It will not have been a trip to Padstow without a visit to either of these all too rare establishments
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Monday, February 13, 2006



a long while ago, way back in the midst of time, Jay Rayner, the restaurant reviewer of The Observer, talented writer, and, let's face it,the acceptable face of modern journalism, joined my big brother and me for supper at The Angel Mangal preceeded by a few at The Wenlock Arms,11913,958178,00.html

It has been a long while since then and a long time since The Mangal came into its brief moment of fame kicking and screaming and left it just as quickly.

Anyway, I had not been back for a Wenlock/Mangal combo for at least three months, so when my dear chum, Max suggested that it may be a good call, I was all too ready for a few pints and a plate of grilled flesh.

I arrived in The Wenlock about 15 mins or so before Max and was already a couple of pints to the good before he arrived. It was much quieter than on weekends and I was more than content sitting at the bar sipping a pint of mild when he arrived.

Any road up, after a couple more, we headed up to the Mangal on Upper St in Islington. As Max put it perfectly "why don't they go to Gallipoli and hand out leaflets saying don't waste your money on this crap, go to the Mangal" It is that sort of place.

The owner, Mustapha reminds me of a character in a Robert Crais novel. The closest he comes to wild hilarity is a slight twitching at the edges of the mouth. Despite that, he is exceptionally welcoming and the food is always, well, just the bollocks.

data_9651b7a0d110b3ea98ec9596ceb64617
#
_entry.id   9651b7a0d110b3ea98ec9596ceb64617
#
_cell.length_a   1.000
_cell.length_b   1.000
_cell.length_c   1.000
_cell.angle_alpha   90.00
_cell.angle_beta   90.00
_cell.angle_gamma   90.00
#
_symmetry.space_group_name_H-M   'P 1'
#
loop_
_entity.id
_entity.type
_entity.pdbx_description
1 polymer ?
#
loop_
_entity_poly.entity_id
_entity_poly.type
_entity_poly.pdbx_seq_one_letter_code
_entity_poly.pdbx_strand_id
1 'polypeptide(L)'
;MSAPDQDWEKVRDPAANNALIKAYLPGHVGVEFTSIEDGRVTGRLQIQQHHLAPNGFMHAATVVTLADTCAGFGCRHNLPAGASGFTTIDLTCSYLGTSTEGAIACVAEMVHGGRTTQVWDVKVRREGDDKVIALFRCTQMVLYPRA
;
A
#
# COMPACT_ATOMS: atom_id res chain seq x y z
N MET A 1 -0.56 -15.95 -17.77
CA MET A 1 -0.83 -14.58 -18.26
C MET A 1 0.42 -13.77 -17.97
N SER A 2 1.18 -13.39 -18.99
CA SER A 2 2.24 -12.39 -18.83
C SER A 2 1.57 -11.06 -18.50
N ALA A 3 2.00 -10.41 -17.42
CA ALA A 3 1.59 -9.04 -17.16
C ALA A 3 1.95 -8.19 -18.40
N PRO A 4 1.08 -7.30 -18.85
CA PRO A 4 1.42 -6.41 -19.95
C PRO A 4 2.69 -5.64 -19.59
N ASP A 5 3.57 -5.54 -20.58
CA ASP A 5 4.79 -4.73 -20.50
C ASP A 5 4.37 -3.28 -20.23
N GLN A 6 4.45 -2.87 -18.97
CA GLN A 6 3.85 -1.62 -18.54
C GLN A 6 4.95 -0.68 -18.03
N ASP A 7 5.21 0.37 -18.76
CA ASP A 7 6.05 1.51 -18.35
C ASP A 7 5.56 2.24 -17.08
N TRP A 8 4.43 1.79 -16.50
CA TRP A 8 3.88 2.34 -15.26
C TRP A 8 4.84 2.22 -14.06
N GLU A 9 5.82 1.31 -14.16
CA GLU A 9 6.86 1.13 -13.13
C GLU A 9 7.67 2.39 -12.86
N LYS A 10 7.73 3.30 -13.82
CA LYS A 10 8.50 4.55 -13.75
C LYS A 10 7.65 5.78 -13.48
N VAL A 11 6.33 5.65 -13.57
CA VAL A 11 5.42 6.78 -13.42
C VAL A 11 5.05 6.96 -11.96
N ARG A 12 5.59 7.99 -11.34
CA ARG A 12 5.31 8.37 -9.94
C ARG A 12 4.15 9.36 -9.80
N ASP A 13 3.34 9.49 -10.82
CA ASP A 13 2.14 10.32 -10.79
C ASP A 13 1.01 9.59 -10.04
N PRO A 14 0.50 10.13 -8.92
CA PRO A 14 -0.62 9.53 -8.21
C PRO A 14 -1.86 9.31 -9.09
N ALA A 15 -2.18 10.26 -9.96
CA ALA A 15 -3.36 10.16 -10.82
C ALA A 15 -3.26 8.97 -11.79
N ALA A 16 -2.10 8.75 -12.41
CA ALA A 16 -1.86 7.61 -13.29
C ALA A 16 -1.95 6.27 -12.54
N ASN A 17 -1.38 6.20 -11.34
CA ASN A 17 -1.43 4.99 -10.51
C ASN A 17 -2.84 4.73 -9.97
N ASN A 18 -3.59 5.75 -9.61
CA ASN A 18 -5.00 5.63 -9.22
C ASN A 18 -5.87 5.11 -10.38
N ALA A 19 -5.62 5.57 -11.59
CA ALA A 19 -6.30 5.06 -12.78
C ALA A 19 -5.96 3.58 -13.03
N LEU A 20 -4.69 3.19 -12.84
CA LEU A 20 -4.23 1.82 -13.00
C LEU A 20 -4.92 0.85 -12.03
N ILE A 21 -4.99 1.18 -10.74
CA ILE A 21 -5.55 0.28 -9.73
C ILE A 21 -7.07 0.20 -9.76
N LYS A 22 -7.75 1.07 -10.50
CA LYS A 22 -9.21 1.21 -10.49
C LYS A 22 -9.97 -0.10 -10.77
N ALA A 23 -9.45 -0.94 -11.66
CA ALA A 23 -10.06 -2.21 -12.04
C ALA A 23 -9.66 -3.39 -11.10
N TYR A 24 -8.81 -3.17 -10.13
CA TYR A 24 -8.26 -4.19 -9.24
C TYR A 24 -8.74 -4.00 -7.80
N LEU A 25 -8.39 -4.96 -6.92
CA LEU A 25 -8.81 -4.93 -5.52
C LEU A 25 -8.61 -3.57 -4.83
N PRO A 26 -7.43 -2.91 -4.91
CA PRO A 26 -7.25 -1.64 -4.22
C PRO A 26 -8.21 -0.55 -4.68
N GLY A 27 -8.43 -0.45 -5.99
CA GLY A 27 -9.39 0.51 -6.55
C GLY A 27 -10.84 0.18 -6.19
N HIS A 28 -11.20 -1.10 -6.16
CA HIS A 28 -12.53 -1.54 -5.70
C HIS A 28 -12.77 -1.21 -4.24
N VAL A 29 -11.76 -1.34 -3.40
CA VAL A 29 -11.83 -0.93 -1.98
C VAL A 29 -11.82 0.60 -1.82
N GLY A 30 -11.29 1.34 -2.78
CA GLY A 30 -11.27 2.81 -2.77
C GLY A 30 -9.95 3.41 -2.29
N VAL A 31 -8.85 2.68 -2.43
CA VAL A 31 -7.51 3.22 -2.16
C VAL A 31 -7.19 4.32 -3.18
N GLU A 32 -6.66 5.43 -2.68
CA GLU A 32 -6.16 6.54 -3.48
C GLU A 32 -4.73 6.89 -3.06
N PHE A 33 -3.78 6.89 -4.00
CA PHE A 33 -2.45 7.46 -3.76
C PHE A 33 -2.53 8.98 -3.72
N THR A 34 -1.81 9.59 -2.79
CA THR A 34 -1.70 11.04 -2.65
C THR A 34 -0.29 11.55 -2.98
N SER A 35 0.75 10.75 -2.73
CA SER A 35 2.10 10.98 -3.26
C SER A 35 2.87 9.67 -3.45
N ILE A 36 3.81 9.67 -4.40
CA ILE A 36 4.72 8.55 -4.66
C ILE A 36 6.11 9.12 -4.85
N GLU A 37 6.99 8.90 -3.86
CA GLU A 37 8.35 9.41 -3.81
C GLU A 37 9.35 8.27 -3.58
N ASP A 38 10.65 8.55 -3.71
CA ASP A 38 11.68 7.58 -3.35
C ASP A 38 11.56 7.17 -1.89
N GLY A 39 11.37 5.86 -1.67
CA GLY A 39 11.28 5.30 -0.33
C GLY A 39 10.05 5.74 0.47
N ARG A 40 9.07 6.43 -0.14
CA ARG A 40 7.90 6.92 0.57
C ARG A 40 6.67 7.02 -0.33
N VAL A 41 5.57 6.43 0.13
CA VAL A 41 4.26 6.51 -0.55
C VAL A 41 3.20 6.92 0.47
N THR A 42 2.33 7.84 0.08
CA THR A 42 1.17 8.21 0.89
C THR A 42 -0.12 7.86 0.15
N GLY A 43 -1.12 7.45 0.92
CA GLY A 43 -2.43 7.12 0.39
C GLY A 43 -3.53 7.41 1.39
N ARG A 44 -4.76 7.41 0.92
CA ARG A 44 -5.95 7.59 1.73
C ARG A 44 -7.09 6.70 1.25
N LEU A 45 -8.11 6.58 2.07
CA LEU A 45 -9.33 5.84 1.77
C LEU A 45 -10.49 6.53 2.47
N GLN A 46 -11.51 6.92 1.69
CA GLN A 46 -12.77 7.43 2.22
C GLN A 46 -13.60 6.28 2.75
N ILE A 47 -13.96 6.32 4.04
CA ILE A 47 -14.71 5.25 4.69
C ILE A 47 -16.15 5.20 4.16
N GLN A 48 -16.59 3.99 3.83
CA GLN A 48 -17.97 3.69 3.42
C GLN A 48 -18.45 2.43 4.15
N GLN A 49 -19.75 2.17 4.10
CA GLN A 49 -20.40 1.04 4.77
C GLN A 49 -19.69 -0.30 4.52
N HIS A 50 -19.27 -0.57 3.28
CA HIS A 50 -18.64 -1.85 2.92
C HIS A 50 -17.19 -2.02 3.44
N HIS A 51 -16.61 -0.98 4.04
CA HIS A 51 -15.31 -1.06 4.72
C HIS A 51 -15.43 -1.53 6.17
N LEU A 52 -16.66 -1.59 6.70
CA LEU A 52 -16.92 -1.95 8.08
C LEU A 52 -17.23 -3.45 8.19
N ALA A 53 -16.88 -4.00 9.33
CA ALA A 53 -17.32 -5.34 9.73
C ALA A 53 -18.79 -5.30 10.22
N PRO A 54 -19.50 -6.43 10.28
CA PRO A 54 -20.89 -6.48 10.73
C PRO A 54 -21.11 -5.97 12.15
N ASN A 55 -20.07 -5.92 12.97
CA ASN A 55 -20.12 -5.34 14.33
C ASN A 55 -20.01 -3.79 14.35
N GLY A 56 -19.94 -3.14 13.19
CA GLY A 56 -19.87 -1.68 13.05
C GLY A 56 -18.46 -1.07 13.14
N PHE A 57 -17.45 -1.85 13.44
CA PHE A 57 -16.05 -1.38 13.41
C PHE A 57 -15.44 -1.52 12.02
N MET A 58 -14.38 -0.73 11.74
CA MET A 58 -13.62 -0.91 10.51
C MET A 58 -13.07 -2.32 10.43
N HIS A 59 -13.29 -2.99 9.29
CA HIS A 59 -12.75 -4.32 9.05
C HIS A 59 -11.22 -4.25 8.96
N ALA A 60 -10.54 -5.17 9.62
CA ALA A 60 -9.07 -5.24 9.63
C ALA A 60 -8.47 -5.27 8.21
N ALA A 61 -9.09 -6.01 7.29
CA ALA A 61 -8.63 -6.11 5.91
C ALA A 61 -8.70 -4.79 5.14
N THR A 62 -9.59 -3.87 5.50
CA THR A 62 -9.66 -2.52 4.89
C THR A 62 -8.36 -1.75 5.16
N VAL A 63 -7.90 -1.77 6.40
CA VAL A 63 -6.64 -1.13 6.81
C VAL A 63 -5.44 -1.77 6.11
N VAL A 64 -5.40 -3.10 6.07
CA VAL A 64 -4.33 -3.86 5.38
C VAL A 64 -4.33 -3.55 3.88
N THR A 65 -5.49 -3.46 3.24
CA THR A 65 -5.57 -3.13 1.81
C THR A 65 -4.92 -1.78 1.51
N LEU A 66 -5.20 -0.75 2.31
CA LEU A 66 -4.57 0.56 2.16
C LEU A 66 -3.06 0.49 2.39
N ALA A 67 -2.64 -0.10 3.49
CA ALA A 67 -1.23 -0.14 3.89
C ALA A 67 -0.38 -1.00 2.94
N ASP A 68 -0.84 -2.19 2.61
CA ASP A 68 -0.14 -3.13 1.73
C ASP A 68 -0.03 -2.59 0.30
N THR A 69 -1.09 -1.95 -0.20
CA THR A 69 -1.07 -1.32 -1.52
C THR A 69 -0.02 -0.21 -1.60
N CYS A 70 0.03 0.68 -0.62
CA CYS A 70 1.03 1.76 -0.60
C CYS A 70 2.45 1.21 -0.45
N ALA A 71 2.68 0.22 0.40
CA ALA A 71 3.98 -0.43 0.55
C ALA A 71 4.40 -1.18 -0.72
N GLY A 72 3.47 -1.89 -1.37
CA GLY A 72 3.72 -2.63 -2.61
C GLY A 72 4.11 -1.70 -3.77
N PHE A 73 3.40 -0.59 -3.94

Although, I was alarmed to see that, in an attempt to attract the foodie crowd and in honour of molecular gastronomy, they were now offering a little amuse and one of the courses involved mustapha and cohort standing behind you and wafting "lamb air" under your nostrils. Only Joking!

We did the standard Majumdar Bros ordering with Max playing the role of Hermano Primero with some aplomb. Starters of Tarama and Ispanak which, while fine, serve only to distract you while you wait for the main courses. Then a Pide, Turkish Pizza, in this case with sausage. All of this followed by the main event, a mixed grill for two including quail, lamb ribs and chops, chicken wings and thighs, lamb loin and sweet breads. All served with a huge salad and garlic and chilli sauces.

I am ashamed to say that a great deal of it had to be doggy bagged, it being Monday night and all. I really am very sorry